Biafra Book Review
|Date of Review||September 2015||Title||Biafra|
|Format||64 pages, hardbound||MSRP (USD)||$29.95|
Among mid-20th-century, post-colonial crises, the Nigerian Civil War, author Peter Baxter correctly contends, "was the second high-profile, post-independence conflict in Africa".
Now it dominates the 16th installment in Helion's splendid "Africa@War" series: Biafra.
Subtitled "The Nigerian Civil War 1967-1970", the compact, 72-page study competently chronicles the conflict.
Contents commence with a practical précis of Nigerian colonial history – in which ethnicity, religion and oil naturally play key, continuing roles. Resist temptation to skip these background summaries: they explain much.
With independence, Nigeria's federal structure did, indeed, prove tenuous. In the wake of the July 1966 counter-coup to that year's January uprising, wholesale slaughter of Igbos accelerated succession. And Lt Col Chukwuemeka Odumegwu-Ojukwu, Eastern region military governor, declared the sovereign Republic of Biafra 30 May 1967. The Nigerian Civil War had begun.
Baxter traces the total tale, beginning with the immediate run-up to war – dramatis personae and the Aburi Conference. Early Nigerian military actions, Biafra's audacious Operation Torch and the inevitable, almost plodding Federal strangulation follow.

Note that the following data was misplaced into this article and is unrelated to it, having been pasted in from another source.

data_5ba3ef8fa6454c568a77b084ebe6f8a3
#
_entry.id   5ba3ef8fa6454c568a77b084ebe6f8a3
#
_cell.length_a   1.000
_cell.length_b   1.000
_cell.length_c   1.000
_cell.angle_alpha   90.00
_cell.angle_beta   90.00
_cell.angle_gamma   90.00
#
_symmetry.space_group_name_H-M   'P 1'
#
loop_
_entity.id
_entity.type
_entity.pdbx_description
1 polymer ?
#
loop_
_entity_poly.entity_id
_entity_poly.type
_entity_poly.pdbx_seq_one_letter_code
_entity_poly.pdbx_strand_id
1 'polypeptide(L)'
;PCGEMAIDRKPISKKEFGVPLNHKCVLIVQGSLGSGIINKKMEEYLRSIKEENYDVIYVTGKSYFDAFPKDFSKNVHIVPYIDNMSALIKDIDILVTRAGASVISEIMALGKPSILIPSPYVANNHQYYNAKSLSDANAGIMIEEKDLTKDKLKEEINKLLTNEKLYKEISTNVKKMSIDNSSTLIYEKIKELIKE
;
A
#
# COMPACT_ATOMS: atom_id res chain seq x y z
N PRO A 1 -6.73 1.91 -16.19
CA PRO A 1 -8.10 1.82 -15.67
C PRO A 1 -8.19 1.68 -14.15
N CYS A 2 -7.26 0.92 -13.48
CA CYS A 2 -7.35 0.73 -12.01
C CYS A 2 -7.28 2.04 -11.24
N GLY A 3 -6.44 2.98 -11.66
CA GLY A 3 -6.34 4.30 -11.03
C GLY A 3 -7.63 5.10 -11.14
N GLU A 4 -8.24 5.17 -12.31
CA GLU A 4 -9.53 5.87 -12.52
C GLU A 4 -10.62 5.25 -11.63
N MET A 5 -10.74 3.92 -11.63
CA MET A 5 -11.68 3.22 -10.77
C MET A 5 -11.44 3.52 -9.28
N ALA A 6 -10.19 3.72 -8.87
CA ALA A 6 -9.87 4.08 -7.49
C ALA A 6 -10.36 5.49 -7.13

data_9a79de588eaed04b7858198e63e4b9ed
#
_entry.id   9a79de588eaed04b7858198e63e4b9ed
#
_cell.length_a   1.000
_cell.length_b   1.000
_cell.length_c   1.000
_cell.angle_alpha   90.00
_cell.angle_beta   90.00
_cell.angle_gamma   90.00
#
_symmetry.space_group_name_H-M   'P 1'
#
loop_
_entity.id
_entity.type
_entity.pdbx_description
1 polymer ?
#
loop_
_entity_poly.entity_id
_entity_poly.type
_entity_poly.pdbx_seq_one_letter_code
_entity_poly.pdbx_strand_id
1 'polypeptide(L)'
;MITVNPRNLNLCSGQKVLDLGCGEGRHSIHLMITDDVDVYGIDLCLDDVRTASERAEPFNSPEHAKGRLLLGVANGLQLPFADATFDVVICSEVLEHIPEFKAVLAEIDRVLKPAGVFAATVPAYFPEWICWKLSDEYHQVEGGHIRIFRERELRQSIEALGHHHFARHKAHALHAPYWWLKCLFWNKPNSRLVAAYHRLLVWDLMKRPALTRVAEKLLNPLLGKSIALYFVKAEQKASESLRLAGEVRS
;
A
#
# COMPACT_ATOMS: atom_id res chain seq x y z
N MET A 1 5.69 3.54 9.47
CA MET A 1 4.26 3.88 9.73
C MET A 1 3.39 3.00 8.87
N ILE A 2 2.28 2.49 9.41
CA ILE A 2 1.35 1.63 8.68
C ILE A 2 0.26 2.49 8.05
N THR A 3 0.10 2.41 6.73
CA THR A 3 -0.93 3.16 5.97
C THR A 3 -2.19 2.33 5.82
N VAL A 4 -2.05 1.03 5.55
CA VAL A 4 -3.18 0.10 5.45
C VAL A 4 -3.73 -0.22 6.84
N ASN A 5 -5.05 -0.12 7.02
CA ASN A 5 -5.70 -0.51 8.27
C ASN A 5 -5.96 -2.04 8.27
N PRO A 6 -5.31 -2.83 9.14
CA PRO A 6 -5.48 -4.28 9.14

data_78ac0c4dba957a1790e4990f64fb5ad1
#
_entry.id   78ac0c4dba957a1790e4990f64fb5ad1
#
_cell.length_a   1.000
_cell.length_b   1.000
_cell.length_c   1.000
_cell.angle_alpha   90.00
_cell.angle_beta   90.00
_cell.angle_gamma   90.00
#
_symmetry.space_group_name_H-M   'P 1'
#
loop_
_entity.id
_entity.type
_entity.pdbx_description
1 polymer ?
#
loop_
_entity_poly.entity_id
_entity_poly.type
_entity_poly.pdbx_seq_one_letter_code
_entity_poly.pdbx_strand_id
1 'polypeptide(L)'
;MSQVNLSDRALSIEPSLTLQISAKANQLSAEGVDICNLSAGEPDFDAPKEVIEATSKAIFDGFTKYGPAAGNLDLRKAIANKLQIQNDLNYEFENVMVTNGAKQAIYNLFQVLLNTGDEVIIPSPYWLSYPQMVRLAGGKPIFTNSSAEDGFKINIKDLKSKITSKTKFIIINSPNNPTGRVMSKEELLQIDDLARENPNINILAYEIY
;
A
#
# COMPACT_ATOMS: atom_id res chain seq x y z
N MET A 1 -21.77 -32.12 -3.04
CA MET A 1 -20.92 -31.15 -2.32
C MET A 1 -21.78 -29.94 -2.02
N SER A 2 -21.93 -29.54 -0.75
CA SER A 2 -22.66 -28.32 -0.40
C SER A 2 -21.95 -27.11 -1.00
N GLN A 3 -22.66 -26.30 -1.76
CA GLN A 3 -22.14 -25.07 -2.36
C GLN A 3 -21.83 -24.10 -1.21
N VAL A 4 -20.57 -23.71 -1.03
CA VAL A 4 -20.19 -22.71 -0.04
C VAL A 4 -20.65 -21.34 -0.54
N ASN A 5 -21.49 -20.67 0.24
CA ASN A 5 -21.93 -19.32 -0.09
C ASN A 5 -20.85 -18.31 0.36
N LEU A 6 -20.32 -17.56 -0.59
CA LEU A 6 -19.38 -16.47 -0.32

No coverage would be complete without Nigeria's use of starvation as a weapon. And Baxter dutifully distills clandestine international relief – and gun-running – efforts to Biafra.
Photos, maps, acronym glossary and annotations augment text. And a handy conclusion and endnotes complete coverage.
Gremlins, however, haunt this otherwise handy handbook. The United States really did not "support" the "secessionist aspirations" of Katanga. Biafra's "hard-fighting" Operation Torch column battled its way westward – not eastward – toward Lagos. I believe that's Col Joe "Hannibal" Achuzie – not "Achuzia". What's the source of the "Rusk interview, 8 March 1970"? Some claim that Egyptian Air Force pilots performed well. And gratuitous claims that Nigerian leader Yakubu "Jack" Gowan – who holds a PhD in political science – exhibited "limited powers of intellectual reasoning" remain debatable.
But I quibble. For a pithy précis on the Nigerian Civil War, grab this convenient chronicle.
With thanks to Casemate Publishing for the review copy!